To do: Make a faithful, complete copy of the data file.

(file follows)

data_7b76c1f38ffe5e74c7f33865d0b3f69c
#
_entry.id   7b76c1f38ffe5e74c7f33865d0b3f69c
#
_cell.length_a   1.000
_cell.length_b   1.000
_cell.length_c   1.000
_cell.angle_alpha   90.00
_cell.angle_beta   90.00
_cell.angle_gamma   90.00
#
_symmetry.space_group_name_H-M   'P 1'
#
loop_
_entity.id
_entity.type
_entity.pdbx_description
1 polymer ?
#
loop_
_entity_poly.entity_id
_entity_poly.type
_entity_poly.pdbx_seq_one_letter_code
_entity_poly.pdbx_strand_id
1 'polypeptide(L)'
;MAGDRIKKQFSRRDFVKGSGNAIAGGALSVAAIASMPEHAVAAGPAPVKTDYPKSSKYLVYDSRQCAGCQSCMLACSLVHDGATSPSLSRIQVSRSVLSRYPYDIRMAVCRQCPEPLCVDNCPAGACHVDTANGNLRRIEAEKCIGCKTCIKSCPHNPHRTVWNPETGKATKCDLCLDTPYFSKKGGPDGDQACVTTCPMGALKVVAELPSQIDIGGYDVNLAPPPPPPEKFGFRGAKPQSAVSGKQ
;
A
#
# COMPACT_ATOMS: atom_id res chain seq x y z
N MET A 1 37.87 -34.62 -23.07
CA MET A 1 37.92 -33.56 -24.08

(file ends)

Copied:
data_7b76c1f38ffe5e74c7f33865d0b3f69c
#
_entry.id   7b76c1f38ffe5e74c7f33865d0b3f69c
#
_cell.length_a   1.000
_cell.length_b   1.000
_cell.length_c   1.000
_cell.angle_alpha   90.00
_cell.angle_beta   90.00
_cell.angle_gamma   90.00
#
_symmetry.space_group_name_H-M   'P 1'
#
loop_
_entity.id
_entity.type
_entity.pdbx_description
1 polymer ?
#
loop_
_entity_poly.entity_id
_entity_poly.type
_entity_poly.pdbx_seq_one_letter_code
_entity_poly.pdbx_strand_id
1 'polypeptide(L)'
;MAGDRIKKQFSRRDFVKGSGNAIAGGALSVAAIASMPEHAVAAGPAPVKTDYPKSSKYLVYDSRQCAGCQSCMLACSLVHDGATSPSLSRIQVSRSVLSRYPYDIRMAVCRQCPEPLCVDNCPAGACHVDTANGNLRRIEAEKCIGCKTCIKSCPHNPHRTVWNPETGKATKCDLCLDTPYFSKKGGPDGDQACVTTCPMGALKVVAELPSQIDIGGYDVNLAPPPPPPEKFGFRGAKPQSAVSGKQ
;
A
#
# COMPACT_ATOMS: atom_id res chain seq x y z
N MET A 1 37.87 -34.62 -23.07
CA MET A 1 37.92 -33.56 -24.08